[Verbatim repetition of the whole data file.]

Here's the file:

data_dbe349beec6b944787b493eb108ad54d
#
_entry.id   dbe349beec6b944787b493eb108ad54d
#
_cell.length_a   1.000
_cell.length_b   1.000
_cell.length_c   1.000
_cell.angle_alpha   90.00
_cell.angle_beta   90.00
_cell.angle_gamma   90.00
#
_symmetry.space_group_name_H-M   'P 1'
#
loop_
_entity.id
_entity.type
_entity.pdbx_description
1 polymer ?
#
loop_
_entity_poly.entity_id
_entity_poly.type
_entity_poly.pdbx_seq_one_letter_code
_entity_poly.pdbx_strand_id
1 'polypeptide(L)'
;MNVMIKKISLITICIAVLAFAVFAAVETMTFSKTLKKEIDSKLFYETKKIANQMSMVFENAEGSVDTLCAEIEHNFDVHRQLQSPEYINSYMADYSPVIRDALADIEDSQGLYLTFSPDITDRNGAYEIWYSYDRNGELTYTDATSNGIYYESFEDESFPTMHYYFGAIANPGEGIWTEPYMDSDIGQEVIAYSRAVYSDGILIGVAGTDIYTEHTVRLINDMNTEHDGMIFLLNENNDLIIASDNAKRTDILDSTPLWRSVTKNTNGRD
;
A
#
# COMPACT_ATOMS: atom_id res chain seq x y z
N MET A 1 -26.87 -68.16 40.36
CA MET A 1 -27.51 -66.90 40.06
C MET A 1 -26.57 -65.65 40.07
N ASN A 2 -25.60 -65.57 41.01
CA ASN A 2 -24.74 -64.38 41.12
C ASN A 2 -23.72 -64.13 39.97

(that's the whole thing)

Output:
data_dbe349beec6b944787b493eb108ad54d
#
_entry.id   dbe349beec6b944787b493eb108ad54d
#
_cell.length_a   1.000
_cell.length_b   1.000
_cell.length_c   1.000
_cell.angle_alpha   90.00
_cell.angle_beta   90.00
_cell.angle_gamma   90.00
#
_symmetry.space_group_name_H-M   'P 1'
#
loop_
_entity.id
_entity.type
_entity.pdbx_description
1 polymer ?
#
loop_
_entity_poly.entity_id
_entity_poly.type
_entity_poly.pdbx_seq_one_letter_code
_entity_poly.pdbx_strand_id
1 'polypeptide(L)'
;MNVMIKKISLITICIAVLAFAVFAAVETMTFSKTLKKEIDSKLFYETKKIANQMSMVFENAEGSVDTLCAEIEHNFDVHRQLQSPEYINSYMADYSPVIRDALADIEDSQGLYLTFSPDITDRNGAYEIWYSYDRNGELTYTDATSNGIYYESFEDESFPTMHYYFGAIANPGEGIWTEPYMDSDIGQEVIAYSRAVYSDGILIGVAGTDIYTEHTVRLINDMNTEHDGMIFLLNENNDLIIASDNAKRTDILDSTPLWRSVTKNTNGRD
;
A
#
# COMPACT_ATOMS: atom_id res chain seq x y z
N MET A 1 -26.87 -68.16 40.36
CA MET A 1 -27.51 -66.90 40.06
C MET A 1 -26.57 -65.65 40.07
N ASN A 2 -25.60 -65.57 41.01
CA ASN A 2 -24.74 -64.38 41.12
C ASN A 2 -23.72 -64.13 39.97